Our team is interested in the role of ‘resident’ macrophages during development, homeostasis and tissue repair. Macrophages are professional phagocytic cells that scavenge dead/apoptotic cells, debris, macromolecules and pathogens, and also produce cytokines, both concurring to tissue homeostasis and repair. They belong to the innate immunity arm of the hematopoietic system.
Within the hematopoietic system that produces all blood cells, tissue ‘resident’ macrophages are a lineage of myeloid cells that arise from yolk sac-derived progenitors and that self-maintain in their tissue of residency, independently of adult hematopoietic stem cells (HSC).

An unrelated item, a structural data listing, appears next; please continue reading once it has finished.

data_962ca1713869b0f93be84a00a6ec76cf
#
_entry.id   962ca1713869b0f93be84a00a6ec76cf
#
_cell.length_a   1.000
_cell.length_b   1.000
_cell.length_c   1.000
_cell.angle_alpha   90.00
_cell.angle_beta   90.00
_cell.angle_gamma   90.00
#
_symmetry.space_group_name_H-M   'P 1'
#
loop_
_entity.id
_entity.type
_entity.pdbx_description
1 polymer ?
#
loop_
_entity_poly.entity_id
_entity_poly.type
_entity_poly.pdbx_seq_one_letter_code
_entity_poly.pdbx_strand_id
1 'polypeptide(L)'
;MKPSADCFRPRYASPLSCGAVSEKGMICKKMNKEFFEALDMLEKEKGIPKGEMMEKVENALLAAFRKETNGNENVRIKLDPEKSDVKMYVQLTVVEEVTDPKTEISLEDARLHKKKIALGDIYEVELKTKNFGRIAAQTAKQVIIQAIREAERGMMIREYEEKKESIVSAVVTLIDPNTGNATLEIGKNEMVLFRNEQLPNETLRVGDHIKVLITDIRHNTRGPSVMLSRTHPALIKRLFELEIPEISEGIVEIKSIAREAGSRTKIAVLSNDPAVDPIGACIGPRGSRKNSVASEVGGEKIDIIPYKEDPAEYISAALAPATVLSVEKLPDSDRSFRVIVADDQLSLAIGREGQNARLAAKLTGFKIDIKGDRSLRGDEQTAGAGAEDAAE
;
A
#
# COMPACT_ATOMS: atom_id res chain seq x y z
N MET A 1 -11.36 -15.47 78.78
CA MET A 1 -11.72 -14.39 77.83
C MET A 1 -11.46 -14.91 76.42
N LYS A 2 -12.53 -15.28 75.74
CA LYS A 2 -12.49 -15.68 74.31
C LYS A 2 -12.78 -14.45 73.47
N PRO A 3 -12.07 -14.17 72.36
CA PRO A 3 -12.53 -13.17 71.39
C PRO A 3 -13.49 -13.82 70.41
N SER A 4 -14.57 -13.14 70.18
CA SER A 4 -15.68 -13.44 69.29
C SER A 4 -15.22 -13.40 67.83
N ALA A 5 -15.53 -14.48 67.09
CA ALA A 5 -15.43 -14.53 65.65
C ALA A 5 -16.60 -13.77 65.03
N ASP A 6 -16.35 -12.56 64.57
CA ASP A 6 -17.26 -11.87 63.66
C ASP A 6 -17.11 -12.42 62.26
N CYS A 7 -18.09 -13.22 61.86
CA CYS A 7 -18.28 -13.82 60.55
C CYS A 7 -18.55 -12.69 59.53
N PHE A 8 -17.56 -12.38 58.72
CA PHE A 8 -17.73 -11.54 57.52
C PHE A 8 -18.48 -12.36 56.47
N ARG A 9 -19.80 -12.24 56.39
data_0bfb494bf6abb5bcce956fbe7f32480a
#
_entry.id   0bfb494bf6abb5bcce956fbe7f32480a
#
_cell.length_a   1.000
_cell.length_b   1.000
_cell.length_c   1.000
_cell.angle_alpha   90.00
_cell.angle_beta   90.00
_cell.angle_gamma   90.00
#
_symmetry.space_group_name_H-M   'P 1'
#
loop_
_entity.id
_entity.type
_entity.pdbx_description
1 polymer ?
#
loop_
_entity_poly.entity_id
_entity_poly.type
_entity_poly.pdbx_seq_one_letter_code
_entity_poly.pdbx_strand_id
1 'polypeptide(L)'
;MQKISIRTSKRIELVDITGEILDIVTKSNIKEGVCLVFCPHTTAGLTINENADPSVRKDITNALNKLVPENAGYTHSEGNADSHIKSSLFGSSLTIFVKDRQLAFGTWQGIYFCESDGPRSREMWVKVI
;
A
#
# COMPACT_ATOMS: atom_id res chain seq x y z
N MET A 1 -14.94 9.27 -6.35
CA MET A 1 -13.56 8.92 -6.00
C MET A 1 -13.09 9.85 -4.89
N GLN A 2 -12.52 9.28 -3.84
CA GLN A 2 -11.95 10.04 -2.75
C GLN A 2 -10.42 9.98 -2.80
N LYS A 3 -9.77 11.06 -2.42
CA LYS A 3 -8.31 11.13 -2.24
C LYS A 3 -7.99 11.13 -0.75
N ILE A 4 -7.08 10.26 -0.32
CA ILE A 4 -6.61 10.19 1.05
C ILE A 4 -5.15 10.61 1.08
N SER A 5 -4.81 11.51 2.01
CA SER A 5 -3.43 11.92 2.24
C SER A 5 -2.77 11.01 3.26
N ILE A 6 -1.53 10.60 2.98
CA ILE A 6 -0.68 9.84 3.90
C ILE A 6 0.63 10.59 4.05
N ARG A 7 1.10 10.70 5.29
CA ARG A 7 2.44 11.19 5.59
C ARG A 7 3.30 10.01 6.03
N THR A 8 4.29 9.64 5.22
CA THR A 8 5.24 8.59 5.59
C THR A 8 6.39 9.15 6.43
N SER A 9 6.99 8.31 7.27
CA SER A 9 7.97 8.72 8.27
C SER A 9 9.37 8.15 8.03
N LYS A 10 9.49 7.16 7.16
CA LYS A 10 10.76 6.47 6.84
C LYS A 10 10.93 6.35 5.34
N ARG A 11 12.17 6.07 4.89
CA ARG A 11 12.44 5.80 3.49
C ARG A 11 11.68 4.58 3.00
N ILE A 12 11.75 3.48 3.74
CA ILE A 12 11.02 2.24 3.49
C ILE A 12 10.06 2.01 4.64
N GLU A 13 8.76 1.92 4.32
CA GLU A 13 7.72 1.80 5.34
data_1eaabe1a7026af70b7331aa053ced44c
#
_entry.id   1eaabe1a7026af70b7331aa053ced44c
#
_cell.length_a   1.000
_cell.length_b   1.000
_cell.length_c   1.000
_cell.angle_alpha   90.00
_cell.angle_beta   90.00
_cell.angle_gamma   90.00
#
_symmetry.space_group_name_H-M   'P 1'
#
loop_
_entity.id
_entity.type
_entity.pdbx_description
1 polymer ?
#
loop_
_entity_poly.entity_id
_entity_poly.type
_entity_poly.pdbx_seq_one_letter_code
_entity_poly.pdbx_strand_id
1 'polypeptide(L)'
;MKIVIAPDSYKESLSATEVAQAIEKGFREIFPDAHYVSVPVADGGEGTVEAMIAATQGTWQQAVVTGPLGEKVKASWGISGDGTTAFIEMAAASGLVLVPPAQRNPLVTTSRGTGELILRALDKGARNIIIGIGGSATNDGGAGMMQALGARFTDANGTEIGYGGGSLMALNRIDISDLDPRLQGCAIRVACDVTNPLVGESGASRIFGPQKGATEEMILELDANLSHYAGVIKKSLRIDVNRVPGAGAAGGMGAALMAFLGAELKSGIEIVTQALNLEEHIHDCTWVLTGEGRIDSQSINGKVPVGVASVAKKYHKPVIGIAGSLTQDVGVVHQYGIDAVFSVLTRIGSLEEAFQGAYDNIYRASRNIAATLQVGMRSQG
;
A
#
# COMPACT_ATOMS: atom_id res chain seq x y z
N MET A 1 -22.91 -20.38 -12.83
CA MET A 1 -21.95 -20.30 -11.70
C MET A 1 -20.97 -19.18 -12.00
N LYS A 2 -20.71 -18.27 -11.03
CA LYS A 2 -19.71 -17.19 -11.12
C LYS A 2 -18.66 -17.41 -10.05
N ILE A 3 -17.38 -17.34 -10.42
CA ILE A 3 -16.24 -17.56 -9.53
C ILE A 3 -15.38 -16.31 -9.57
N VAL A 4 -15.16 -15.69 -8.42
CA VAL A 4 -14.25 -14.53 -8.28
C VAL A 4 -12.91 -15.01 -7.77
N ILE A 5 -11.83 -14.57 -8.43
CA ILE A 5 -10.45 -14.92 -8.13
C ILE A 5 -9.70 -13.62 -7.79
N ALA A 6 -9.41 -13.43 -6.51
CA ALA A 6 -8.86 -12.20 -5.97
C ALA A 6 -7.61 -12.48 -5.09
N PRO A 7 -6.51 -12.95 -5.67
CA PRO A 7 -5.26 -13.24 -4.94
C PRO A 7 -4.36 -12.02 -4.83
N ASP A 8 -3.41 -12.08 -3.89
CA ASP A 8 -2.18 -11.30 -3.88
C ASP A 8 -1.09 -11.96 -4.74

Resident macrophages from the same lineage, such as liver Kupffer cells, brain microglia, epidermal Langerhans cells, lung alveolar macrophages…, display tissue-specific phenotypes, perform tissue-specific functions and have distinct gene expression profiles. Thus, resident macrophages are a unique system where the respective contributions of ontogeny and environment can be investigated. We will combine methods from the fields of immunology, developmental biology and angiogenesis to understand in vivo the development and lineage-specific function(s) of resident macrophages, thereby opening new venues of research into the interaction between macrophages and endothelial cells during development and in response to tissue damage.